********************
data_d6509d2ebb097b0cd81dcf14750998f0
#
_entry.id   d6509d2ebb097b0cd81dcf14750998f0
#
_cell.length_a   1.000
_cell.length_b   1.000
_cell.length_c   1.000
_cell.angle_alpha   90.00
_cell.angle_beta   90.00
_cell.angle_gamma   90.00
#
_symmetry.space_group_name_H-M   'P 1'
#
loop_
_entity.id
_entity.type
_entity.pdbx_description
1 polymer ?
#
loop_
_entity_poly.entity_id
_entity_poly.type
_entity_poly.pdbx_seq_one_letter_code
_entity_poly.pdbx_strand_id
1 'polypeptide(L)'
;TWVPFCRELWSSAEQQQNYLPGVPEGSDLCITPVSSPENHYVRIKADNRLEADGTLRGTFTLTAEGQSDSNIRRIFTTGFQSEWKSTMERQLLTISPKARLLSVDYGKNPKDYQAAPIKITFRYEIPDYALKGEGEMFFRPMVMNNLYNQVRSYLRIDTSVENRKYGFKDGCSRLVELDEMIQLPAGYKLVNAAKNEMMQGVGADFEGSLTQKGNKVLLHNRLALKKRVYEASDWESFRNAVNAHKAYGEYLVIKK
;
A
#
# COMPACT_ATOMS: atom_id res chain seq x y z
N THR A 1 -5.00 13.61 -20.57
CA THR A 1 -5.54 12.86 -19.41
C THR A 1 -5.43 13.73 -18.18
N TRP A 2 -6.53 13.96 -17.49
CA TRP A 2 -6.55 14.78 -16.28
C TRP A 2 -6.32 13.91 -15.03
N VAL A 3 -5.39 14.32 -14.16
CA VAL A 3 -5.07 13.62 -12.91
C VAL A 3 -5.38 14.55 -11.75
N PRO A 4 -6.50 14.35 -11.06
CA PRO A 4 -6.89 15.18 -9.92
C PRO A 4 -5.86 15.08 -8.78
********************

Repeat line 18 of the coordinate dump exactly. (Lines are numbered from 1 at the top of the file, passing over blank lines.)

1 polymer ?